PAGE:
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Review: All-America Comix

All-America Comix #1

In 2011, Joe Casey and Nick Dragotta created America Chavez/Miss America with Marvel, a character that has gone on to earn a cult following and sporadic use by the publisher. Nine years later, Casey is at it again, this time with artist Dustin Nguyen for a new spin on a similar concept. All-America Comix feels a bit like an attempt to reclaim his creation but at the same time a meta statement about Casey’s time with Marvel.

We’re introduced to America Vasquez who has flight, super-strength, and the ability to travel through dimensions… pretty much the same as Chavez. She has encounters with a star-spangled hero with a shield and a despotic ruler of a nation encased in a suit of armor. It’s all familiar and that’s what makes the first issue fascinating and frustrating.

With All-America Comix, Casey had an opportunity to show us where he’d have gone with the character and what direction he’d have taken her. Instead we get a spin on Marvel characters and a frenetic story that spends little time with any concept. The only real uniting bit is Vasquez as she reflects on her life and world. Through Vasquez it feels like Casey is venting his frustrations with his time with Marvel and where the character has gone.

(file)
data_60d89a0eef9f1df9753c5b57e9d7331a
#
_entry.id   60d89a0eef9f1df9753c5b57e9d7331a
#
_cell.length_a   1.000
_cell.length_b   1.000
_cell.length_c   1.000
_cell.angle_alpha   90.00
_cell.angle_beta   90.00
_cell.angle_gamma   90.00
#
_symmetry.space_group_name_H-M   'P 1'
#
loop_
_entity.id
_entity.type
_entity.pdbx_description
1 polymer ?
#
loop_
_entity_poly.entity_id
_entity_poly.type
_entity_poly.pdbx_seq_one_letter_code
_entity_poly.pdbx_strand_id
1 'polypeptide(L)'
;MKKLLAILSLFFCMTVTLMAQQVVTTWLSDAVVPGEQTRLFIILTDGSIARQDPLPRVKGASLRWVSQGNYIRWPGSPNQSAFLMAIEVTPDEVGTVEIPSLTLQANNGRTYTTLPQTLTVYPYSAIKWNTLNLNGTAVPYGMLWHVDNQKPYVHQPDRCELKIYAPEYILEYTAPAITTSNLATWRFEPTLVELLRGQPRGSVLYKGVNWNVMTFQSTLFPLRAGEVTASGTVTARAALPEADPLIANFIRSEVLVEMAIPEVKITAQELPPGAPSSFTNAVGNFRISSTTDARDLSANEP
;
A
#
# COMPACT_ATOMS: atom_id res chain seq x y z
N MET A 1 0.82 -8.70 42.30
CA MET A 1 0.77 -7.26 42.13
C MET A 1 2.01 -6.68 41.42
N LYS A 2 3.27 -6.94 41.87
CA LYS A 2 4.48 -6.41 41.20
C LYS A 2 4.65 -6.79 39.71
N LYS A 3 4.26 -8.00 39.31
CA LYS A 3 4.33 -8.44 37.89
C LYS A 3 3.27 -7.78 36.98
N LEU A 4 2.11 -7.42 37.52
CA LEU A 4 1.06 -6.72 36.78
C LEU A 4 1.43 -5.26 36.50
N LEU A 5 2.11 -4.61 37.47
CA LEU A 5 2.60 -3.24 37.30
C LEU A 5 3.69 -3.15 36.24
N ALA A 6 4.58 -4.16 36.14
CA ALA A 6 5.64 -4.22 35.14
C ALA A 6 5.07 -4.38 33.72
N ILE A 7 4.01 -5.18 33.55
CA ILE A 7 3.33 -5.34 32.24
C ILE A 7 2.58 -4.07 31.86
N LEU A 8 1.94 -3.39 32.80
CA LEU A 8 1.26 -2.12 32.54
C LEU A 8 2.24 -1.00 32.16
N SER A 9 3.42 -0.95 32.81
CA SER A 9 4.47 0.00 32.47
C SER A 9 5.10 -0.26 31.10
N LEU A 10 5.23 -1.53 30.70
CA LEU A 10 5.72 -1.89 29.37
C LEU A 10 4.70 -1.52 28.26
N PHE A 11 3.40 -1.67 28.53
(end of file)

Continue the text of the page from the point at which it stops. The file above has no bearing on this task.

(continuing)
What’s very frustrating is that Casey could have done anything with the comic. Instead, it just feels like a rant through the lens of Michel Fiffe’s Copra. Unlike Copra, there’s no deconstruction here, it’s just been there done that and some meta-commentary.

What does stand out, and shows the potential of the comic is Nguyen’s art. There’s some breathtaking visuals and the combo of the two could deliver a hero to challenge the big two. Along with colors by Brad Simpson, design by Sonia Harris, and lettering by Rus Wooton, the comic and character stand out for the visuals. Nguyen takes advantage of the dimensional aspects of the character and has fun with it all. There’s potential, lots of potential.

For those that might not know Casey’s history with Miss America, they may find a hero they want more of. For those that know the character, it’s hard to not examine every word and every decision made. It’s a fascinating comic on multiple levels but a frustrating one. Where Casey could have shown us what he’d have done with his creation that was far superior than what we’ve seen, instead we get what feels like a creator venting about having their toys taken away.

Story: Joe Casey Art: Dustin Nguyen
Color: Brad Simpson Design: Sonia Harris Letterer: Rus Wooton
Story: 6.75 Art: 8.15 Overall: 7.0 Recommendation: Read


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